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Alcatraz ferry landing project moves forward despite Sausalito fears of bicycle congestion ‘crisis’

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Evan DuCharme/Special to the S.F. Examiner

An effort by the City of Sausalito to compel environmental review of a project that would bring more ferries to Alcatraz and more bicycles to the North Bay city was rejected by the San Francisco Planning Commission Thursday.

The commission voted 5-1 to uphold approval of the Alcatraz Ferry Embarkation Project, which includes a proposed new ferry landing at San Francisco’s Pier 31 ½ to increase ferry service for the 1.6 million annual visitors to Alcatraz. Planning commissioner Dennis Richards cast the sole dissenting vote.

Sausalito officials fear the project, which calls for the creation of a new ferry landing at Fort Baker at the foot of the Golden Gate Bridge’s north end, would exacerbate a “severe crisis of congestion” from tourists with bikes, amid other traffic concerns, said attorney Arthur Friedman.

“We need protection to not have bicycles come over the 50-year course of this project into Sausalito,” Friedman said.

Sausalito and its representatives alleged the analysis of traffic impacts to Sausalito was “deficient,” that mitigation measures were not imposed, that the project description is vague and “incomplete,” and that Sausalito was not consulted on the project, among other concerns.

Sausalito Mayor Joan Cox, representing her 7,125 constituents, spoke before the planning commission to ask for a 30-day extension to appeal the project.

“We’d like more time to provide you with a balanced response,” she told the commissioners.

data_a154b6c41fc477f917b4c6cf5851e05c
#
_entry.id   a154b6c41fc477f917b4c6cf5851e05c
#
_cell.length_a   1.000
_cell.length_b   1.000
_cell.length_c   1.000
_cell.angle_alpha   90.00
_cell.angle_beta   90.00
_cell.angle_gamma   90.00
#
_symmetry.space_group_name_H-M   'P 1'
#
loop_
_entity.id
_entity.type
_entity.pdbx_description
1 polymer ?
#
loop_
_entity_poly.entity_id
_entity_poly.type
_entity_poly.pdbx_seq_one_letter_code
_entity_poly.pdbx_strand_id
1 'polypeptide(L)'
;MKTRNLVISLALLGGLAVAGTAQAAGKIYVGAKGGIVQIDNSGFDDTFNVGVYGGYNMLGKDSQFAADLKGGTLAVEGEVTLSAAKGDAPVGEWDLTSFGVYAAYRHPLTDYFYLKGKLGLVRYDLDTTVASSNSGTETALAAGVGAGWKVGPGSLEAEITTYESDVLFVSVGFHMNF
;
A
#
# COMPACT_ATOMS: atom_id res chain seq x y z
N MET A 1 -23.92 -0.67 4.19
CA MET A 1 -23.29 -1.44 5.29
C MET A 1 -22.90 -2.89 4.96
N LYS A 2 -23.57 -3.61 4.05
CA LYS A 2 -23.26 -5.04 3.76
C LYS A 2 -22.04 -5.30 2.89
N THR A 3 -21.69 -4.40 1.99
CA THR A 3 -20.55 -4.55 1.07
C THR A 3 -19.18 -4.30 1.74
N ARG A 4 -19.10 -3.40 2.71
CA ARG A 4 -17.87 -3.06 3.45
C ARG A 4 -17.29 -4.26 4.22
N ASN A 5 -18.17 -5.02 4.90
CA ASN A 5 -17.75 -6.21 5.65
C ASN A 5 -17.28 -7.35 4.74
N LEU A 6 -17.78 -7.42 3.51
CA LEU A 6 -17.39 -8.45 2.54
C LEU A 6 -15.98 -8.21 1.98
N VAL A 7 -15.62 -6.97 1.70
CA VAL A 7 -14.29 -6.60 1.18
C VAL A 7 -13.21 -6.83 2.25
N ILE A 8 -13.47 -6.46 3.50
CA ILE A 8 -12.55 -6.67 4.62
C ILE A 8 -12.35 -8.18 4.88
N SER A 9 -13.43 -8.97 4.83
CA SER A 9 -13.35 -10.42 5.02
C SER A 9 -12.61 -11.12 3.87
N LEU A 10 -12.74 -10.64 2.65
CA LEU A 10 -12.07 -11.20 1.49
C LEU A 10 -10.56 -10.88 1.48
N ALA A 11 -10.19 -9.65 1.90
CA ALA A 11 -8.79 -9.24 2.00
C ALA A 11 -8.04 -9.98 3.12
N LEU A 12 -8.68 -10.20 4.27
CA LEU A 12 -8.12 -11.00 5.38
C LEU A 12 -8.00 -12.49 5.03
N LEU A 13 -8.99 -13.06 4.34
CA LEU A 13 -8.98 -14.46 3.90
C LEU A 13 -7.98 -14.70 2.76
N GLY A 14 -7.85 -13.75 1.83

Under the National Park Service and Golden Gate National Recreation Area project, Pier 31 ½ would feature “indoor and outdoor spaces” as well as new boarding ramps and floats to berth three ferry boats at once to mostly serve Alcatraz. The Port of San Francisco and the San Francisco Board of Supervisors granted various approvals for the project in 2016.

The project would see limited weekend ferry service to Fort Baker from San Francisco with two ferry trips per weekend day, serving up to 500 visitors a day and 40,000 visitors annually. Fort Baker’s current wooden fishing pier would be upgraded to a concrete pier with a new gangway landing, and a new pedestrian pathway would lead from the pier to the nearby Bay Area Discovery museum.

Granting the environmental review appeal would slow the project.

Planning staff said The City of Sausalito provided “no substantial evidence” to dispute the accuracy of the project description. Planning Commissioner Kathrin Moore said some of Sausalito’s concerns could be addressed in future votes with other agencies.

Richards, the commissioner who cast the sole dissenting vote, said “I think in a 50-year project asking for 30 days seems neighborly and reasonable to me, rather than this be a bigger issue in the future.”

The City of Sausalito could appeal the decision to the San Francisco Board of Supervisors.

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